If the amnesic effect of propofol were solely due to effects on encoding, activation in the LIPFC should be minimal. Because LIPFC activation was not totally eliminated by propofol, the amnesic action of propofol must be present in other brain regions and/or affect other memory processes.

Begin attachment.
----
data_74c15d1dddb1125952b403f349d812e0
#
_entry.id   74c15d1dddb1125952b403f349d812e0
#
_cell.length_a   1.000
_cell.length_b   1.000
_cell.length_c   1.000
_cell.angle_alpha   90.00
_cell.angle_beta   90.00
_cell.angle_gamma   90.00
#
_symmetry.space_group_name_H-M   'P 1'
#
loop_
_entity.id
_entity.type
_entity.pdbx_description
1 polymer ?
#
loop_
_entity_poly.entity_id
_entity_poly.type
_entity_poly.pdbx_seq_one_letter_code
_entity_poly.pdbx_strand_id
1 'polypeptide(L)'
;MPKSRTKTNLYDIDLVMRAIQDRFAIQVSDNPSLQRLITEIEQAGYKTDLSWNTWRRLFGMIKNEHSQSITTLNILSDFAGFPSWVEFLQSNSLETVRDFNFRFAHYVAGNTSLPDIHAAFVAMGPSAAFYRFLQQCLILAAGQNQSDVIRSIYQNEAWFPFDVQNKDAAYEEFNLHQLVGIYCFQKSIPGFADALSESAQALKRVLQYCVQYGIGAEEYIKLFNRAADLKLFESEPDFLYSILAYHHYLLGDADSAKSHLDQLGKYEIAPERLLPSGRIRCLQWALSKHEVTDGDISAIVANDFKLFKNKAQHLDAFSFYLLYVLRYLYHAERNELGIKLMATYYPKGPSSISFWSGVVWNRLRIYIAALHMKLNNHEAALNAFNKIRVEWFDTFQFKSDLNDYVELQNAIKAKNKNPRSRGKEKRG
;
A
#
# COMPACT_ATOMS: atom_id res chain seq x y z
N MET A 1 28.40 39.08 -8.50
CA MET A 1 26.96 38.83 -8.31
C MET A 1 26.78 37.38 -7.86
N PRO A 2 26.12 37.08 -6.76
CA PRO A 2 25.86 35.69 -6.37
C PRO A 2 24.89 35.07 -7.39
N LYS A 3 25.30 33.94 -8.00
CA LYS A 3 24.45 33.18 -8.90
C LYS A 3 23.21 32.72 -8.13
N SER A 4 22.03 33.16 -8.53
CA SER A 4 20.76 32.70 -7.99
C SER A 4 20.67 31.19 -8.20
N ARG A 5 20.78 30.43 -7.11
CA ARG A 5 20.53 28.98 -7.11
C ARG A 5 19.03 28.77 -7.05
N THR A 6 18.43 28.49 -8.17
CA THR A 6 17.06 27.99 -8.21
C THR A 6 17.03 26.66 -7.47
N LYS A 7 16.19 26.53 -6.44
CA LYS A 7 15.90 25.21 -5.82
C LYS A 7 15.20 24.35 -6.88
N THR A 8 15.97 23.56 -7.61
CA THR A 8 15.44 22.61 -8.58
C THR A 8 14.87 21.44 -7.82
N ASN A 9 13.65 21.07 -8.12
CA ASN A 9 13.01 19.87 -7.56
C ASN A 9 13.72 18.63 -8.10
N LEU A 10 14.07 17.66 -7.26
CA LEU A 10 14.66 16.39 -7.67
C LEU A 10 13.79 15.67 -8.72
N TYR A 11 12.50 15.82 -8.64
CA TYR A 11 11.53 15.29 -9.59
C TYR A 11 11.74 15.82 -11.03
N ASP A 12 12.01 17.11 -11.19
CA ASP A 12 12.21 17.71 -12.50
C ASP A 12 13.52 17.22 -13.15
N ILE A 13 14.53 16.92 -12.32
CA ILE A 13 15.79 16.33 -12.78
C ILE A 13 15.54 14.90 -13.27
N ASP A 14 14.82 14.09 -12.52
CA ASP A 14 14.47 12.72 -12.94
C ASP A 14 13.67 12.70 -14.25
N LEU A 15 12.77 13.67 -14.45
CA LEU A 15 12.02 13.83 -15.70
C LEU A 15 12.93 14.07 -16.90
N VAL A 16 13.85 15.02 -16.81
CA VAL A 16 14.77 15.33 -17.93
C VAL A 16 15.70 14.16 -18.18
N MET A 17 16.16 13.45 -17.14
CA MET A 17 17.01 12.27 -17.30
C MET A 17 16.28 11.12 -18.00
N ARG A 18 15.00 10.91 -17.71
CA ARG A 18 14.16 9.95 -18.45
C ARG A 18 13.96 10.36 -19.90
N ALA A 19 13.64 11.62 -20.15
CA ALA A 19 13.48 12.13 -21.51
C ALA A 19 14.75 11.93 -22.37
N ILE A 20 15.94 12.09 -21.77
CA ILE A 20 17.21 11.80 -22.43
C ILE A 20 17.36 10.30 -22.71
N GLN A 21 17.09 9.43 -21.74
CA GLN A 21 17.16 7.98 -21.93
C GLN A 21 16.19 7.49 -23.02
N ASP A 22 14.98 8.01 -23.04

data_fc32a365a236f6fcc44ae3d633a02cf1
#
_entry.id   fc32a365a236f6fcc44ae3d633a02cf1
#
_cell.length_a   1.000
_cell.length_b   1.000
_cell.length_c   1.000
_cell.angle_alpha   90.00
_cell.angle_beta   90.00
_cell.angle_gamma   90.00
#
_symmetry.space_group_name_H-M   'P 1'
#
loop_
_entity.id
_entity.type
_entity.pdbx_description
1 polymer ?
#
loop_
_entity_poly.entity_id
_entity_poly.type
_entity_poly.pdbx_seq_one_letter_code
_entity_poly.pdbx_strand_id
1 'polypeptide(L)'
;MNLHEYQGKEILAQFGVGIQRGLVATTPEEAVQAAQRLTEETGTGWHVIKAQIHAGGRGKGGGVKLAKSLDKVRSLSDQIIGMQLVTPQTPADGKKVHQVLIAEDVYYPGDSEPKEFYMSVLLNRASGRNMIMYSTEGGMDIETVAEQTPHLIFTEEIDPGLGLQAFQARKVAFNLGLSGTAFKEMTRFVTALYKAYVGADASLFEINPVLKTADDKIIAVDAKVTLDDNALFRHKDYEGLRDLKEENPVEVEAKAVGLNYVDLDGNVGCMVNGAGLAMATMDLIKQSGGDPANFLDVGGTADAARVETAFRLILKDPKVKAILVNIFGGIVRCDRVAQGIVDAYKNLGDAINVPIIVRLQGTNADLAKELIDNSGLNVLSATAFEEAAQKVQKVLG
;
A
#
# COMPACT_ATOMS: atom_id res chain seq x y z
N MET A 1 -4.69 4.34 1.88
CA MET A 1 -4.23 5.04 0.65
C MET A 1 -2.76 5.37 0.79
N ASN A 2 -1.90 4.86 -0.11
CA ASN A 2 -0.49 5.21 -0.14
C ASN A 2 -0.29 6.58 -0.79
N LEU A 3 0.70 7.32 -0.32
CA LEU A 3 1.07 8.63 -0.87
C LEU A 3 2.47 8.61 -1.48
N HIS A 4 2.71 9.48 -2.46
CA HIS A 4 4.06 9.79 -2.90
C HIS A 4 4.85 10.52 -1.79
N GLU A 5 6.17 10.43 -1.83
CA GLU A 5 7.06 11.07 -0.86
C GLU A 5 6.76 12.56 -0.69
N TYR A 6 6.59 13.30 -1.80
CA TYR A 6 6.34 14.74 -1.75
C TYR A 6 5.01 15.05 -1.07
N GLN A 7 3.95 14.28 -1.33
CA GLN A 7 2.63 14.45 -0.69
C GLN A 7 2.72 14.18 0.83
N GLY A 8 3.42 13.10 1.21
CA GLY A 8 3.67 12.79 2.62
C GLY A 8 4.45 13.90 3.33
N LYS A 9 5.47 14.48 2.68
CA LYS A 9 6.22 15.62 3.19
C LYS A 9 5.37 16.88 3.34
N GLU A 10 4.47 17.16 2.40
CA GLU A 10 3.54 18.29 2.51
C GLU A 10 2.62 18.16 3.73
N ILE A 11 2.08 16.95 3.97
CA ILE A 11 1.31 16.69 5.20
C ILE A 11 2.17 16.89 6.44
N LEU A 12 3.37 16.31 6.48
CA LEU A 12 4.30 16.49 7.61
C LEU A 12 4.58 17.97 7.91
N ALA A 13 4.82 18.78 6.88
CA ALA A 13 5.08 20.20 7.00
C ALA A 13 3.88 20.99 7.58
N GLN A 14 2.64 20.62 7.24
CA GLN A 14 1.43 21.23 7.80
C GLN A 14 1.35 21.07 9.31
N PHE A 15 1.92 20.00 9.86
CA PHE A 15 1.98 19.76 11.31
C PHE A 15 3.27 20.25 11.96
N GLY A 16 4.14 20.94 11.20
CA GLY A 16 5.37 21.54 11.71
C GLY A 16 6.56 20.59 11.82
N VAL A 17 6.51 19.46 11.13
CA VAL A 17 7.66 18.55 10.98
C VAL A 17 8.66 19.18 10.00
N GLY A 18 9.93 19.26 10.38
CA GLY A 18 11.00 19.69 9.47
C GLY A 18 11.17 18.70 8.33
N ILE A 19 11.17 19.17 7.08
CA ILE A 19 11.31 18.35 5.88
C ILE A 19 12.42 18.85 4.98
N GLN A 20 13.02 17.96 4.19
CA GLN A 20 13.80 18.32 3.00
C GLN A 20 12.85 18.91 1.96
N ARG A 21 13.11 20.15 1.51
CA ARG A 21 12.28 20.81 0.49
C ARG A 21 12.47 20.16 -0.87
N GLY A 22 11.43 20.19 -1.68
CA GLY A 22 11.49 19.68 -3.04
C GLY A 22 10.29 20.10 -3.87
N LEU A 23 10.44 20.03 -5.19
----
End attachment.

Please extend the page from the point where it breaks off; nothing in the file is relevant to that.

ONE of the still unsolved mysteries of anesthesia is how temporary amnesia is produced during wakefulness by drugs such as midazolam or propofol. Dense amnesia, even for intense events such as intraoperative awakening, has been demonstrated for propofol.1The memories most sensitive to propofol are those that are consciously accessible in rich detail and include contextual information such as when and where they occurred.2,3These memories are encoded and retrieved by the episodic memory system, which includes the hippocampus as the central, key component of memory processing.4Episodic memory can be conceptualized as the processes of encoding, storing, and then retrieving information. Although testing recognition memory some time after the administration of propofol clearly demonstrates the presence of amnesia, one cannot determine which memory process or processes are affected.2Imaging brain activity using electroencephalography, positron emission tomography (PET), or functional magnetic resonance imaging during behavioral paradigms that isolate specific memory processes can characterize the brain processes underlying specific components of episodic memory function.5–7These neuroimaging techniques may reveal differences in the processes and neural structures underlying a given behavior (e.g. , encoding) in the setting of matched behavioral performance, as has been done in the elderly versus the young.8,9Specifically, at similar performance levels, the elderly recruit additional brain regions during encoding, and do not demonstrate event-related potentials in the left prefrontal cortex as large as do the young during semantic retrieval and encoding operations. That is, behavioral measures alone are insufficient to fully characterize memory processes.10,11The current study focuses on the processes and neural structures that underlie encoding, using PET imaging of cerebral blood flow (CBF) to more fully characterize the effects of propofol, if any, on this key memory process.